The stock engine and transaxle were removed from the Focus to make room for the V-8. An af
But the engine and transmission aren't the only major changes to the ZX3. The entire rear suspension was scrapped; an 8.8-inch live axle now takes its place. The kit adds bolt-in frame brackets for a factory-style four-link suspension design, along with a bolt-in upper crossmember for coilover shocks and lower shock brackets. The rearend housing is kept in place with custom double-adjustable upper and lower control arms, with QA1 coilovers cushioning the ride. In addition to the suspension swap, a few changes were made to reinforce the rear subfloor to ensure it was strong enough to support the added power. Brandon also added a fuel cell and moved the battery to the trunk, along with a custom 1-inch rear sway bar to help eliminate excess bodyroll. Up front, the stock struts, springs, and brakes were bolted back in the stock location.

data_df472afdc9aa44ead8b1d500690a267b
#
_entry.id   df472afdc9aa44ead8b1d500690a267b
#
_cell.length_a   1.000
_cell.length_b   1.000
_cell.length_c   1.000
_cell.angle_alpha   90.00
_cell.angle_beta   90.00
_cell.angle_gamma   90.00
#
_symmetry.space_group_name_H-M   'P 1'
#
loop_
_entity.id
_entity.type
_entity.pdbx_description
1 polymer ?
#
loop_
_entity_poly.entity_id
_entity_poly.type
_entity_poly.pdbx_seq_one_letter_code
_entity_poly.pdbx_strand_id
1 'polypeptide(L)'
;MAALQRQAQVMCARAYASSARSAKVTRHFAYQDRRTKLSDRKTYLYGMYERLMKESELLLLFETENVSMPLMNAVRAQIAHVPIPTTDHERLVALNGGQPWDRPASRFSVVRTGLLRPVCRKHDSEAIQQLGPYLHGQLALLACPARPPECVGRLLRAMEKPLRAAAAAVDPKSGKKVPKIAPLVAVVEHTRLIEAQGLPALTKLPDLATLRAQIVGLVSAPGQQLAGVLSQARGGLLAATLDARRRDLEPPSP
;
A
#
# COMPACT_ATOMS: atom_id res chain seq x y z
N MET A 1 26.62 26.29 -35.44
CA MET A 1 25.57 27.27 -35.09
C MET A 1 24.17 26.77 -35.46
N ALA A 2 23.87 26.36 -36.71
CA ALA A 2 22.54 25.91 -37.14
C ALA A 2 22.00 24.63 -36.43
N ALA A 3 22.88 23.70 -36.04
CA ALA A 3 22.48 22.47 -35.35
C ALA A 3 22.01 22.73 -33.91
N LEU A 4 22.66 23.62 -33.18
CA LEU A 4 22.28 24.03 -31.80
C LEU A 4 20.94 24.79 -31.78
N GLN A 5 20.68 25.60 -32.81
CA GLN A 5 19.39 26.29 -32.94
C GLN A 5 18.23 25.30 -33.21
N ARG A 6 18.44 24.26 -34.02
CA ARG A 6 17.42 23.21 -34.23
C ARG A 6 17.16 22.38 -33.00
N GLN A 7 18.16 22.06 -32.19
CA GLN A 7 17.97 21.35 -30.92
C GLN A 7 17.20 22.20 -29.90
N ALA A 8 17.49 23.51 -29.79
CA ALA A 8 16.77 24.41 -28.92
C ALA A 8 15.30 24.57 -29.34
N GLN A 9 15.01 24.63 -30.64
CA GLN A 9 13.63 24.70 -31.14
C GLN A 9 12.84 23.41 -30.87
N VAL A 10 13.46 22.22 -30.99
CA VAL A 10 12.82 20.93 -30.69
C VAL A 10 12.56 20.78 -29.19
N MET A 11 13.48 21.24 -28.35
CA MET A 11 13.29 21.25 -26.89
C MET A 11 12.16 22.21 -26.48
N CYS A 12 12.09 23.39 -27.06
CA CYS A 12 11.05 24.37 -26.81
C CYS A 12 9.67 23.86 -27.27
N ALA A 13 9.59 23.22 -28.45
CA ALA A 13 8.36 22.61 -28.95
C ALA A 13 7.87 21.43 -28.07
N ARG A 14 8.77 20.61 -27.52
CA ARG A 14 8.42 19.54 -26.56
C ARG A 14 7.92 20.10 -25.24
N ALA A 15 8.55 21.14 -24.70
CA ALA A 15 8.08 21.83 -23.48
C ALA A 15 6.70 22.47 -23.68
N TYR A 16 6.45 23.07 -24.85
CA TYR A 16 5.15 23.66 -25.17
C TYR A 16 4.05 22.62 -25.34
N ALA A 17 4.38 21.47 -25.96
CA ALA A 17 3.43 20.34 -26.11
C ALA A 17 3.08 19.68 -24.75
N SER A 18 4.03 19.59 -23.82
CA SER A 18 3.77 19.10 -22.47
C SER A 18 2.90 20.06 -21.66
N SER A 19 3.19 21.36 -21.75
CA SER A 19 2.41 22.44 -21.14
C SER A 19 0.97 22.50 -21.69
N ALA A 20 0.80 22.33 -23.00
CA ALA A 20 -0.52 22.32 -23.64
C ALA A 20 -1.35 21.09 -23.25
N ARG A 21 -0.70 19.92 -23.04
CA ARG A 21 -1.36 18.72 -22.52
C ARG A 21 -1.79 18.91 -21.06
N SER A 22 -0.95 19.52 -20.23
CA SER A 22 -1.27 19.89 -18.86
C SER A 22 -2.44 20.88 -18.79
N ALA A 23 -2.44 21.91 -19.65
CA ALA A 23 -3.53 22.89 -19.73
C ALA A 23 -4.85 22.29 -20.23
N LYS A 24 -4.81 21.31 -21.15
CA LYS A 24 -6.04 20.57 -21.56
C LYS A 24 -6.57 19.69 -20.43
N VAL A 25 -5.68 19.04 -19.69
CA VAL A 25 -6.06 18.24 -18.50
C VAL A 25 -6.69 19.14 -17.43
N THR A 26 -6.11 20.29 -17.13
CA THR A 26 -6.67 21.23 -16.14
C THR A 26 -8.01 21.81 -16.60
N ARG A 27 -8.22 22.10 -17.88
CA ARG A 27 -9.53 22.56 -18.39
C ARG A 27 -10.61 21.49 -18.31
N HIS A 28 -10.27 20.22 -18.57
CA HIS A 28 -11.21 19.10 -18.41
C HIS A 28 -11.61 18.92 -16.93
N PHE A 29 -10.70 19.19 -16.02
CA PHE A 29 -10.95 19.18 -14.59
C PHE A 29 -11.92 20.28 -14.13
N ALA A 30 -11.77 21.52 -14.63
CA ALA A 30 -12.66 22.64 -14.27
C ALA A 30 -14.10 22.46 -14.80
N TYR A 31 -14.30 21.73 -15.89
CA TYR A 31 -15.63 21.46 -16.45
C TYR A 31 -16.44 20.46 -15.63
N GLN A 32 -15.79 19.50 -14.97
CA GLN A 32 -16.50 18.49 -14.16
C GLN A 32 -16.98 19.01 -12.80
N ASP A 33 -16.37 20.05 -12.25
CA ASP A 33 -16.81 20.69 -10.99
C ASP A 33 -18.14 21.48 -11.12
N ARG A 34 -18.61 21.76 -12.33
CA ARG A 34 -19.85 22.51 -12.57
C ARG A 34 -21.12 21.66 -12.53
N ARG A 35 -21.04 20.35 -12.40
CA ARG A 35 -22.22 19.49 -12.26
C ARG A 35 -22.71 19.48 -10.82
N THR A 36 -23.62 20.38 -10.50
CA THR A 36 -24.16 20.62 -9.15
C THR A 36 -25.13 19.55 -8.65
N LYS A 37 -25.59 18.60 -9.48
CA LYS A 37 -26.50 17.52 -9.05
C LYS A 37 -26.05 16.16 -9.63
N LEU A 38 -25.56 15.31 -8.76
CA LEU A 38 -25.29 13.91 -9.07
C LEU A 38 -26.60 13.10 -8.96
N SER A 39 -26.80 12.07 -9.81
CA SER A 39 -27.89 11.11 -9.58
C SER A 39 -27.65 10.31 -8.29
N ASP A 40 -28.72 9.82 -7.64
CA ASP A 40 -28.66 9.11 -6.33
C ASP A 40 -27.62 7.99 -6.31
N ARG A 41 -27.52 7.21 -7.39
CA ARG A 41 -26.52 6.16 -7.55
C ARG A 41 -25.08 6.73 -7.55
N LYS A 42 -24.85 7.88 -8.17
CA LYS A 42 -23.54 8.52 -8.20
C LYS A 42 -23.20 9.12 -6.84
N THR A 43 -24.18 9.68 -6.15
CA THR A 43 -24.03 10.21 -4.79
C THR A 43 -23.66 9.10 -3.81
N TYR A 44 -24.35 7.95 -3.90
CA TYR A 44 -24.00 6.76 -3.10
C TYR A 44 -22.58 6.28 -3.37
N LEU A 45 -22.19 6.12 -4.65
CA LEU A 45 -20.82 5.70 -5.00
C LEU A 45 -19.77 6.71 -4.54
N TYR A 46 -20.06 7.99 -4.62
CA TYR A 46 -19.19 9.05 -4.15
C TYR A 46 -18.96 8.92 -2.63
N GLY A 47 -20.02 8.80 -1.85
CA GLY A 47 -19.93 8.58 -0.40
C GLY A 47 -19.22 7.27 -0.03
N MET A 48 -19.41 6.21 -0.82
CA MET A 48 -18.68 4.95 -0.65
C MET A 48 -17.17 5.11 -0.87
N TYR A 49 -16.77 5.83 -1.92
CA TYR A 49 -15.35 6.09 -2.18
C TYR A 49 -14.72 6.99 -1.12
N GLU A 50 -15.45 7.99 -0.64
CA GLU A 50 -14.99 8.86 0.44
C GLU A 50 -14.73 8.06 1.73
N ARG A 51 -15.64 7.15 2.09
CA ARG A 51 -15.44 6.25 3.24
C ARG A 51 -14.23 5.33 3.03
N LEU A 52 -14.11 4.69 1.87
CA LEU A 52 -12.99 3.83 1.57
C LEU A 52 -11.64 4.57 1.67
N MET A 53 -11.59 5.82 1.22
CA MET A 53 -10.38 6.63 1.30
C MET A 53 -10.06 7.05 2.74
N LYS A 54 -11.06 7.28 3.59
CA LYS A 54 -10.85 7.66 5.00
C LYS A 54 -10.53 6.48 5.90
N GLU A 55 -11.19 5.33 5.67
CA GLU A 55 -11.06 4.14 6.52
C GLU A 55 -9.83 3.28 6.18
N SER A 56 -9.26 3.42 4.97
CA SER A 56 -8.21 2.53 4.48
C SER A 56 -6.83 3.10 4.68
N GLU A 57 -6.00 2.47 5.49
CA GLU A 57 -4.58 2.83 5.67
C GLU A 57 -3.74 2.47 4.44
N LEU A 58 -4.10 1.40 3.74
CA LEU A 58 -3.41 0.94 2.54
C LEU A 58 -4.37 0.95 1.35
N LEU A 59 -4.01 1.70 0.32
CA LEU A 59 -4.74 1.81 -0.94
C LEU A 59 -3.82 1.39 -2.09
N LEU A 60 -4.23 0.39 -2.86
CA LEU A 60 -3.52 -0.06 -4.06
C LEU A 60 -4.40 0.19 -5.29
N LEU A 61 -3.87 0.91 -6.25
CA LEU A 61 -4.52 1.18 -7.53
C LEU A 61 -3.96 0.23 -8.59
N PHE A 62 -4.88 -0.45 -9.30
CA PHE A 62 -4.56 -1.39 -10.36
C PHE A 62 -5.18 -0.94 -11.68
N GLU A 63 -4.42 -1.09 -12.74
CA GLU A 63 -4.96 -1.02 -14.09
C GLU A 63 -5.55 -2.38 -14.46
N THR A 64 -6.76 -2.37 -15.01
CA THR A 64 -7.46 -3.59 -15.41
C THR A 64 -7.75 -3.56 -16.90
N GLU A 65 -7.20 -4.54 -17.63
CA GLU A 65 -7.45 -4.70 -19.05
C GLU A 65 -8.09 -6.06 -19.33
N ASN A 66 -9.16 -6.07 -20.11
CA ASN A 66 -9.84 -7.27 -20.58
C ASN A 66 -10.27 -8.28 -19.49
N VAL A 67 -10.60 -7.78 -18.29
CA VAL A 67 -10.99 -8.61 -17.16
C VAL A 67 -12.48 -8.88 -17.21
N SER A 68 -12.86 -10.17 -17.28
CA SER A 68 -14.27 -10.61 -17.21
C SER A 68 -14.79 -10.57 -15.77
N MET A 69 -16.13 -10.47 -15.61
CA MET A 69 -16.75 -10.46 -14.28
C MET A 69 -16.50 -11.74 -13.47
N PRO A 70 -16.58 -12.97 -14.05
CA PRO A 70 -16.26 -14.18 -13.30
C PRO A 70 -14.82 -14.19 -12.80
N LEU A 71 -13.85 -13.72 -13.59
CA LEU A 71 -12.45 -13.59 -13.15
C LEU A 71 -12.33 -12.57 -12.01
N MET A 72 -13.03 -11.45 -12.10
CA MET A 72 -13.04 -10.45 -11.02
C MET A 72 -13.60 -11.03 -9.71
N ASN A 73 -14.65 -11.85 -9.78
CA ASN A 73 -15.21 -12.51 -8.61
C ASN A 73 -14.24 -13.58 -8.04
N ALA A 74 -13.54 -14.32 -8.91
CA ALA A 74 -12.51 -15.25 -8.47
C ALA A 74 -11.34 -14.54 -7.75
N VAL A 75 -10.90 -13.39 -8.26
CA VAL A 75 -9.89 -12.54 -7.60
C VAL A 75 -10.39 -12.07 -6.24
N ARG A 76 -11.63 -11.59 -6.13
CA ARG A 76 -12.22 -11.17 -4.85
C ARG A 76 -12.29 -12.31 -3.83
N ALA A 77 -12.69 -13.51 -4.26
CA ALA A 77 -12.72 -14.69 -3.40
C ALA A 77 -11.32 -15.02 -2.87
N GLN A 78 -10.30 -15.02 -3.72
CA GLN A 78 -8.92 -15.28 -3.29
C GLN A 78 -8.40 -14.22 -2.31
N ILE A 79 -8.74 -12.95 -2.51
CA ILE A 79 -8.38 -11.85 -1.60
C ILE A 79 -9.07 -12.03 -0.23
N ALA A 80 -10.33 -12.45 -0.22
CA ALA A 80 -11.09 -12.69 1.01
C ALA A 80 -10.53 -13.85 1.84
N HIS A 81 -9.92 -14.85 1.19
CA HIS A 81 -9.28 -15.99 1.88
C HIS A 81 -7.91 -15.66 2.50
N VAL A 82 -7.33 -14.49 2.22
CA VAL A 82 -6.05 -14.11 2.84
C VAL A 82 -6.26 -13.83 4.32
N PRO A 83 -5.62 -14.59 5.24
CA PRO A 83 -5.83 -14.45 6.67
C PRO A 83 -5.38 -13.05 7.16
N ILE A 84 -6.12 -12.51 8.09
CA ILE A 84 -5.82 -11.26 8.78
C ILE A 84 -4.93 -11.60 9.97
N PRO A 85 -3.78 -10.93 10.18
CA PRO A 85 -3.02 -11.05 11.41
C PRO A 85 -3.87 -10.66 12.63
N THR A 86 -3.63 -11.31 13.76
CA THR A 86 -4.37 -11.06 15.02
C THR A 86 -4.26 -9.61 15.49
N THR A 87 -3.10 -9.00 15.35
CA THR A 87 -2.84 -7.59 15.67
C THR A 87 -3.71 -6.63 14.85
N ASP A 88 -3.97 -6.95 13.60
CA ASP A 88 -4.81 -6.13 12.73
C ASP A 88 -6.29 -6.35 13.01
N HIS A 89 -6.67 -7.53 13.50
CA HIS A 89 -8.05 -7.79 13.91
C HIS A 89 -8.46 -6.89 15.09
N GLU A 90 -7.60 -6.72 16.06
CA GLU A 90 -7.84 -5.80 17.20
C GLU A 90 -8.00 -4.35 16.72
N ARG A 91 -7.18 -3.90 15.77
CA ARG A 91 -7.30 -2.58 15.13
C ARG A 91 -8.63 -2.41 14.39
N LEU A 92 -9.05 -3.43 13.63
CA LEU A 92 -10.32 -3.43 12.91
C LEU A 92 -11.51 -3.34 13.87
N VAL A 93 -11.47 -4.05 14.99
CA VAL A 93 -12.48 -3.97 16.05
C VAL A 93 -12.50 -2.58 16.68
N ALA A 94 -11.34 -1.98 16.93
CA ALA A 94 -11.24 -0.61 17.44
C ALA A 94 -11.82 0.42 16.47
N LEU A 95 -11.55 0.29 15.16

With all of the extra power he would need and a drivetrain to back it up, it was time to focus (pun intended) on the paint. An aggressive look was needed, so Brandon enlisted the help of Travis Carpenter of Gerald's Body Shop in New Paris, Indiana, to make this sport compact stand out. Carpenter laid down the yellow hue to brighten things up a bit, then he added the silver stripe with airbrushed rivets to produce a slick sheetmetal effect.
As the build came to a close, an awesome and unique show car had evolved from a once-lame little machine. Sealing the deal was a trip down the dragstrip. With the car in full street trim and 400 ponies on tap, Brandon piloted the Focus to a best quarter-mile time of 12.23 at over 116 mph. "The car is primarily a show car," adds Brandon. "It gets a ton of attention and it's a blast to drive!"
With great power, slick custom paint, and that classis 5.0L growl, this is truly the Focus Ford should have built.